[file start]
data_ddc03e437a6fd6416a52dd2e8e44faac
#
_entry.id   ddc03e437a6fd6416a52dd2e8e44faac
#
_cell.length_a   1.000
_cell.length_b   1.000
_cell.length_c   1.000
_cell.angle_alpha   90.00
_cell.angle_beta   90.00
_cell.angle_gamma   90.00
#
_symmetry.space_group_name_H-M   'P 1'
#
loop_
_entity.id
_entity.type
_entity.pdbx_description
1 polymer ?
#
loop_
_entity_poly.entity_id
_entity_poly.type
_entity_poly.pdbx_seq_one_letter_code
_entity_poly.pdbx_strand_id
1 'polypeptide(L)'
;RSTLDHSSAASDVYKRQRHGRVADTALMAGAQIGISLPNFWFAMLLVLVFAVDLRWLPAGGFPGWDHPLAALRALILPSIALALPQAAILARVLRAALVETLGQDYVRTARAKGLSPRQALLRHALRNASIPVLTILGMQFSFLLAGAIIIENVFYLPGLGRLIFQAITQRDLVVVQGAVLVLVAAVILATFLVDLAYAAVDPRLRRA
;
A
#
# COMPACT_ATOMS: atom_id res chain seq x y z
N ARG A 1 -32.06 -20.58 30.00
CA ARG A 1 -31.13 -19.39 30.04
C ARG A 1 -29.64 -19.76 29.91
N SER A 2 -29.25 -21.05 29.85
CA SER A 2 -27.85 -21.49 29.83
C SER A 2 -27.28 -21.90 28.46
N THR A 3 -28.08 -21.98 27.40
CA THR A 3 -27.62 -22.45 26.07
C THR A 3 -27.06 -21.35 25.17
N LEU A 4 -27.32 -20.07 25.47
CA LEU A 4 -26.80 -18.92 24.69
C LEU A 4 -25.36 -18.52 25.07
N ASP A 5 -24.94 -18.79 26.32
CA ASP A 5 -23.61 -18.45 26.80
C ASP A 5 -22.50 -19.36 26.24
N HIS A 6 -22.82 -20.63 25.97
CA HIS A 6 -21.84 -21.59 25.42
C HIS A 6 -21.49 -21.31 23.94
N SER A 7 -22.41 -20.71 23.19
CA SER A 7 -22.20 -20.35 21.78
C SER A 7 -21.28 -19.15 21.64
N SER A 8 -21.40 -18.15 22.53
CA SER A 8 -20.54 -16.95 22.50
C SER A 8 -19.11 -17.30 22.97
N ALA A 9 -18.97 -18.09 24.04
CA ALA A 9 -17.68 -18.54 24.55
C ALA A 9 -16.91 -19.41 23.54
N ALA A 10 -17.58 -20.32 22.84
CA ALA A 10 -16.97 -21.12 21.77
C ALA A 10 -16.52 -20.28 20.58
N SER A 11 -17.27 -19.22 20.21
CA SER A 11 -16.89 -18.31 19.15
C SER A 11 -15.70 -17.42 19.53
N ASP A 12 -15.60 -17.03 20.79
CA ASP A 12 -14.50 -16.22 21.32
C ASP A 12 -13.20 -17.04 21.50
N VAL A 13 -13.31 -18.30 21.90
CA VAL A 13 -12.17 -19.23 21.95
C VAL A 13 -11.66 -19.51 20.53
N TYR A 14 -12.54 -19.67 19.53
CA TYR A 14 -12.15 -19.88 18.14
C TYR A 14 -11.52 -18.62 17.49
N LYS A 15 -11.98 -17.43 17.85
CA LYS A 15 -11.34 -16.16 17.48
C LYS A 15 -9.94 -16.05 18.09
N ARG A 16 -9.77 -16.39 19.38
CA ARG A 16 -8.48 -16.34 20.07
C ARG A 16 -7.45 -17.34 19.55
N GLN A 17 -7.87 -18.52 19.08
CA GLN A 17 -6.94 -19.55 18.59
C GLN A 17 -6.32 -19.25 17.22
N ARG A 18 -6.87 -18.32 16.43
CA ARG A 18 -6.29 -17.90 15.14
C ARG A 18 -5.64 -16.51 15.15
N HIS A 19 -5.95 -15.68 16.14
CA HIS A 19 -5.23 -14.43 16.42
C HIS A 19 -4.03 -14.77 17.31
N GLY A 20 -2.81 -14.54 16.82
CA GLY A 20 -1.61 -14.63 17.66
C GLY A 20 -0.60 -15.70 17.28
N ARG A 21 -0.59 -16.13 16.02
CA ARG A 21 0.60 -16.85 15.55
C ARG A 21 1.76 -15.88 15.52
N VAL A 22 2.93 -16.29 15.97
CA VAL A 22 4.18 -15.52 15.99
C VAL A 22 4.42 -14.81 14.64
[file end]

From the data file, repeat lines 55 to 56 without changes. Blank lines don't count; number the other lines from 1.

N ALA A 9 -18.97 -18.09 24.04
CA ALA A 9 -17.68 -18.54 24.55